Why I quit smoking

I used to be a smoker.

Yup, it’s true: Once a year, on my birthday, I used to light up a cigarette. It’s a tradition I’d been upholding since the day I turned 18, when some friends at university took me to a bar and bought me my first (legal) beer.

I knew it was a stupid tradition, even back then. I’d seen the warning labels: “Smoking causes cancer.” “Smoking kills.” But somehow, those warnings seemed so distant and remote. And smoking seemed like the perfect way to celebrate my mortality. “Plus,” I used to reason every year, “What harm can one cigarette do?”

Today I got my answer, courtesy of Women’s Health magazine.

The average cigarette is gone in 10 puffs and five minutes, but that’s five minutes of havoc as 4,000 chemicals infiltrate your organs.

0 to 10 Seconds
As you take the first drag, smoke passes through your mouth, leaving a faint brown film on your pearly whites. Toxic gases such as formaldehyde and ammonia immediately put your immune system on alert, causing allover inflammation.

Your body gets a jolt of energy as that nicotine hits your adrenal glands, triggering an outpouring of adrenaline that raises your blood pressure and heart rate. Your heart is unable to relax fully between beats—and you are now at a higher risk of having a stroke.

At the same time, carbon monoxide … is starting to build up in your blood, limiting your body’s ability to transport oxygen to your vital organs.

Via the bloodstream, nicotine hits your brain, where certain nerve cells respond by letting loose a torrent of the feel-good neurotransmitter dopamine.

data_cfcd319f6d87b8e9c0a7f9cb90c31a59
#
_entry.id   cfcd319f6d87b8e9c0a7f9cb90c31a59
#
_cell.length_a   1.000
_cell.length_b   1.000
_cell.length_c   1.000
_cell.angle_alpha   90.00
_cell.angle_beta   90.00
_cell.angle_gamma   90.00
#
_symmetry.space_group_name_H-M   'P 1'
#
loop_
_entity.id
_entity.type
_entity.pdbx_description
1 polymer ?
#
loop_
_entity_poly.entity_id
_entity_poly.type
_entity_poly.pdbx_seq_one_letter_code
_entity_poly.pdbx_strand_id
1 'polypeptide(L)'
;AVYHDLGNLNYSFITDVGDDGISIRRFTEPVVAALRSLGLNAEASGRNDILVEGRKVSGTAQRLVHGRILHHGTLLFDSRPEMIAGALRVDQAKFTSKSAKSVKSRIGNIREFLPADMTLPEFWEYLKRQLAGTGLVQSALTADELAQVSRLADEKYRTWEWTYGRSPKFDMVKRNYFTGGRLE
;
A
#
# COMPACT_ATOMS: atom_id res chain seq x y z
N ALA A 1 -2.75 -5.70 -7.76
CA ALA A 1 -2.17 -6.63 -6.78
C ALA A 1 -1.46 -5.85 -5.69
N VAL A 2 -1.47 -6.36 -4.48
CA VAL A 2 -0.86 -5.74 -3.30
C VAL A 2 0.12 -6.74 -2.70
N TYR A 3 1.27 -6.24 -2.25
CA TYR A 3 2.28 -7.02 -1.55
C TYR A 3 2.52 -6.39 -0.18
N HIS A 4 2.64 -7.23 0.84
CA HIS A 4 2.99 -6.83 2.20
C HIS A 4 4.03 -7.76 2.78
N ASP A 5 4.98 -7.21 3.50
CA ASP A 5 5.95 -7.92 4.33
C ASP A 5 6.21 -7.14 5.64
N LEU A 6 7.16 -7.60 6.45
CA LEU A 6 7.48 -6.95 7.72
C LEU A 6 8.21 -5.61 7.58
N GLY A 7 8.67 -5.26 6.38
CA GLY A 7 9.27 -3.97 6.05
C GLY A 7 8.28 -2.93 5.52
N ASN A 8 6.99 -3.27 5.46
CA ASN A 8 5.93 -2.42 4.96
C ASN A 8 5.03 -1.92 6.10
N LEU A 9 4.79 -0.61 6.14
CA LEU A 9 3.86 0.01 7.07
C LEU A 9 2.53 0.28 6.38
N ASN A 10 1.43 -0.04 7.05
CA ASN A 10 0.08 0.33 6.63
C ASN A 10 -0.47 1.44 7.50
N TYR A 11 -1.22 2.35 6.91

After 5 Minutes
As dopamine levels quickly plummet back to normal, your body yearns for another high—even if you’re not aware of it. If you frequently give in to the craving, your brain will get hooked and you’ll crash into withdrawal when you try to stop smoking (some experts posit that nicotine could be just as addictive as heroin).

The cigarette smoke is gone, but your body will be mopping up toxic substances for the next six to eight hours.

The cigarette’s parting gift: gooey brown tar in your lungs.

Thanks to the folks at Women’s Health for the best argument against smoking I’ve ever seen. Although it’s still a few months off, I’ve already decided to start a new tradition: not smoking on my birthday.

One comment

  1. I have stopped and started about 7 times in the last ten years… My bf and I quit together almost 3 years ago and in the last 18 months I have stopped and started 3 times…

    The thing is.. when I start back up, I don’t even enjoy it.. ugh. It tastes gross and it makes me feel weird, almost like there is some new drug in them.. I dunno.

    I keep trying.

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